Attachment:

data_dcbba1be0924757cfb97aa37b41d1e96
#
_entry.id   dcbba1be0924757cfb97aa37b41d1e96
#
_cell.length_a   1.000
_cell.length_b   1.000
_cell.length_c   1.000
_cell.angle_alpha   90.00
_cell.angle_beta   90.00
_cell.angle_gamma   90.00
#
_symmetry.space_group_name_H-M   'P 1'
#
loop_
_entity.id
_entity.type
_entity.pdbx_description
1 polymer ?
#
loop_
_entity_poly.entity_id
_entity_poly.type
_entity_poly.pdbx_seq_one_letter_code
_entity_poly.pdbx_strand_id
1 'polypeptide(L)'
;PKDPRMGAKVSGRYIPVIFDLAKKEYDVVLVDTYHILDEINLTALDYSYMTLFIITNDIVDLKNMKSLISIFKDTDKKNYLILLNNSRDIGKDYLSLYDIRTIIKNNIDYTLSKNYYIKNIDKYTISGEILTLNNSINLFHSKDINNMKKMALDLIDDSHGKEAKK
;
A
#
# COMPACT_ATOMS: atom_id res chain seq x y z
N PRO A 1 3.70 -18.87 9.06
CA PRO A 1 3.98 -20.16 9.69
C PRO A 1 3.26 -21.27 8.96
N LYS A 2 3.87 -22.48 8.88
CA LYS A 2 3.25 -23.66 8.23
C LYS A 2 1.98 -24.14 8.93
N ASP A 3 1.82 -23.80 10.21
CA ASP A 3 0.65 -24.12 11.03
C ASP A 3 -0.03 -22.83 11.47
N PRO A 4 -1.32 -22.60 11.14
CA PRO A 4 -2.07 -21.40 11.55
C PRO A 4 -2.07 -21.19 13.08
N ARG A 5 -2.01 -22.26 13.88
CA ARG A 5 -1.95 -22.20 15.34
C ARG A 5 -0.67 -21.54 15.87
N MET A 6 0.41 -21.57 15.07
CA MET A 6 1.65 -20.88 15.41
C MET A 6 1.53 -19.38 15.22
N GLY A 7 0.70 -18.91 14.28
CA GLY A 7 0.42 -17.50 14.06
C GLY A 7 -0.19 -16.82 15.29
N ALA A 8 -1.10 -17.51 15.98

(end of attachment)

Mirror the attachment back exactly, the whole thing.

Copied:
data_dcbba1be0924757cfb97aa37b41d1e96
#
_entry.id   dcbba1be0924757cfb97aa37b41d1e96
#
_cell.length_a   1.000
_cell.length_b   1.000
_cell.length_c   1.000
_cell.angle_alpha   90.00
_cell.angle_beta   90.00
_cell.angle_gamma   90.00
#
_symmetry.space_group_name_H-M   'P 1'
#
loop_
_entity.id
_entity.type
_entity.pdbx_description
1 polymer ?
#
loop_
_entity_poly.entity_id
_entity_poly.type
_entity_poly.pdbx_seq_one_letter_code
_entity_poly.pdbx_strand_id
1 'polypeptide(L)'
;PKDPRMGAKVSGRYIPVIFDLAKKEYDVVLVDTYHILDEINLTALDYSYMTLFIITNDIVDLKNMKSLISIFKDTDKKNYLILLNNSRDIGKDYLSLYDIRTIIKNNIDYTLSKNYYIKNIDKYTISGEILTLNNSINLFHSKDINNMKKMALDLIDDSHGKEAKK
;
A
#
# COMPACT_ATOMS: atom_id res chain seq x y z
N PRO A 1 3.70 -18.87 9.06
CA PRO A 1 3.98 -20.16 9.69
C PRO A 1 3.26 -21.27 8.96
N LYS A 2 3.87 -22.48 8.88
CA LYS A 2 3.25 -23.66 8.23
C LYS A 2 1.98 -24.14 8.93
N ASP A 3 1.82 -23.80 10.21
CA ASP A 3 0.65 -24.12 11.03
C ASP A 3 -0.03 -22.83 11.47
N PRO A 4 -1.32 -22.60 11.14
CA PRO A 4 -2.07 -21.40 11.55
C PRO A 4 -2.07 -21.19 13.08
N ARG A 5 -2.01 -22.26 13.88
CA ARG A 5 -1.95 -22.20 15.34
C ARG A 5 -0.67 -21.54 15.87
N MET A 6 0.41 -21.57 15.07
CA MET A 6 1.65 -20.88 15.41
C MET A 6 1.53 -19.38 15.22
N GLY A 7 0.70 -18.91 14.28
CA GLY A 7 0.42 -17.50 14.06
C GLY A 7 -0.19 -16.82 15.29
N ALA A 8 -1.10 -17.51 15.98